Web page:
Systematic impact of institutional pressures on safety climate in the construction industry

Qinghua He, Shuang Dong, Timothy Rose, Heng Li, Qin Yin, Dongping Cao

Research output: Journal article publicationJournal articleAcademic researchpeer-review

42 Citations (Scopus)


This paper explores how three types of institutional pressure (i.e., coercive, mimetic and normative pressures) systematically impact on the safety climate of construction projects. These impacts are empirically tested by survey data collected from 186 questionnaires of construction companies operating in Shanghai, China. The results, obtained by partial least squares analysis, show that organizational management commitment to safety and employee involvement is positively related to all three institutional pressures, while the perception of responsibility for safety and health is significantly influenced by coercive and mimetic pressure. However, coercive and normative pressures have no significant effect on the applicability of safety rules and work practices, revealing the importance of external organizational pressures in improving project safety climate from a systematic view. The findings also provide insights into the use of institutional forces to facilitate the improvement of safety climate in the construction industry.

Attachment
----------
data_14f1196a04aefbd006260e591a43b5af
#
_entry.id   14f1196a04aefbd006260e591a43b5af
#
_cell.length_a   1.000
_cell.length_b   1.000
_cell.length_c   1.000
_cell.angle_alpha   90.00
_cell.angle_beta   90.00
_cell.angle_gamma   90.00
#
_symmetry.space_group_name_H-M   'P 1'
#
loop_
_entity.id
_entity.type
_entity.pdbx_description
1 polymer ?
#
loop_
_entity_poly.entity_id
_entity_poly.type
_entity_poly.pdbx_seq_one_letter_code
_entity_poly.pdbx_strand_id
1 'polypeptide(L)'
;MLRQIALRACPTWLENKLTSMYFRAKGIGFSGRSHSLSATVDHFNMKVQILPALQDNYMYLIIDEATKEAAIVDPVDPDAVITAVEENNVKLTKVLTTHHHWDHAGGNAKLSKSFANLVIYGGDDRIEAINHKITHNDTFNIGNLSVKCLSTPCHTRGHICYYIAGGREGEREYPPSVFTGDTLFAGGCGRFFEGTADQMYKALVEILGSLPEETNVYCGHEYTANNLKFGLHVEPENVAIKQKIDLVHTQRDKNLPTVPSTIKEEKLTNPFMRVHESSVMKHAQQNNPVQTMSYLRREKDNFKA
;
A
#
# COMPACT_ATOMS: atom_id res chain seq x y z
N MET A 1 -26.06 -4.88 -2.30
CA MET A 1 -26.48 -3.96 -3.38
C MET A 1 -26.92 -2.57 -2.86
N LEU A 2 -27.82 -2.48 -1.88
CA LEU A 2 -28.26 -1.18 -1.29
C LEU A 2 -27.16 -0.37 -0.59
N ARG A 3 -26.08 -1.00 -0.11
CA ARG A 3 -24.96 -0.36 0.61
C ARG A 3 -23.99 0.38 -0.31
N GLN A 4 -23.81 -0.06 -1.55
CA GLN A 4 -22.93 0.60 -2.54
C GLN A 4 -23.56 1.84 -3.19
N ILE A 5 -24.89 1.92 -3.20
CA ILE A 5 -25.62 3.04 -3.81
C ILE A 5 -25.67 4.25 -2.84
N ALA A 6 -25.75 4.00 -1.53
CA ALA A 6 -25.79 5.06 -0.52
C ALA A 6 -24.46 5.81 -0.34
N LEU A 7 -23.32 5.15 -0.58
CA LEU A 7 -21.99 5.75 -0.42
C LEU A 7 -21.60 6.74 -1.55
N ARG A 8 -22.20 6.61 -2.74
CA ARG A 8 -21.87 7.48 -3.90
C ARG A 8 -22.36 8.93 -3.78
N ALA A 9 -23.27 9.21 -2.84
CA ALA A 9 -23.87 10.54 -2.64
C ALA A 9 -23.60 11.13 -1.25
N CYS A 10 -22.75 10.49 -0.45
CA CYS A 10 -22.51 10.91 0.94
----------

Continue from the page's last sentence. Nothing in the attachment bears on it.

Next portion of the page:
Original languageEnglish
Pages (from-to)230-239
Number of pages10
JournalAccident Analysis and Prevention
Publication statusPublished - 1 Aug 2016


  • Construction industry
  • Institutional pressures
  • Institutional theory
  • Safety climate
  • Systematic effects

ASJC Scopus subject areas

  • Human Factors and Ergonomics
  • Safety, Risk, Reliability and Quality
  • Public Health, Environmental and Occupational Health
  • Law


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